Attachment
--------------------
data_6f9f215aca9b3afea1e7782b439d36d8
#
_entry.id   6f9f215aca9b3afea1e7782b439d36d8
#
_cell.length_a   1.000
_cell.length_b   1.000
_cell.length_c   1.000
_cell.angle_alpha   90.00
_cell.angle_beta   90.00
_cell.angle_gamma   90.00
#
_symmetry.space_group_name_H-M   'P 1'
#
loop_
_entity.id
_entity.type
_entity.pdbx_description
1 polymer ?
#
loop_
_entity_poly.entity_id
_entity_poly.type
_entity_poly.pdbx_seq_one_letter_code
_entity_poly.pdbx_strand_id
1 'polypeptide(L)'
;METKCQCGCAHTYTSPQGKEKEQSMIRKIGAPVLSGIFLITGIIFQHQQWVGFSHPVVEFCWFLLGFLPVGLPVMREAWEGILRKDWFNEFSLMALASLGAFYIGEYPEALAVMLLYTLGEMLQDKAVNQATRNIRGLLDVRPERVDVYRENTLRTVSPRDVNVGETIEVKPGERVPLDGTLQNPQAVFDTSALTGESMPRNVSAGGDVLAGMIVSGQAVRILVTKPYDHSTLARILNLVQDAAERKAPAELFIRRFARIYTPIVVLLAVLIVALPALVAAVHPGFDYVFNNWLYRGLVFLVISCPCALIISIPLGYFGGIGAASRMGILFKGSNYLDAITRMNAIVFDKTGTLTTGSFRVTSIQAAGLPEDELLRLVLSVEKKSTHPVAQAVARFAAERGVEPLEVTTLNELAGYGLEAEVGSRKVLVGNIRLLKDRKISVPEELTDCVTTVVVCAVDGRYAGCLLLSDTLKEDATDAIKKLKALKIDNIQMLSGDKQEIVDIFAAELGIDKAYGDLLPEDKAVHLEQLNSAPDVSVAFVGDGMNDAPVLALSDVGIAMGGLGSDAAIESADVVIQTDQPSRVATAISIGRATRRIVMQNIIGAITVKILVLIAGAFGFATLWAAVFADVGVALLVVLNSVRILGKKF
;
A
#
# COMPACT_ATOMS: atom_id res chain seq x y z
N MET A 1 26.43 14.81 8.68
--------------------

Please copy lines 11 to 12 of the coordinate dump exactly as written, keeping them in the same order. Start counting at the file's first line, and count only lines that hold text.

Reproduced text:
#
_symmetry.space_group_name_H-M   'P 1'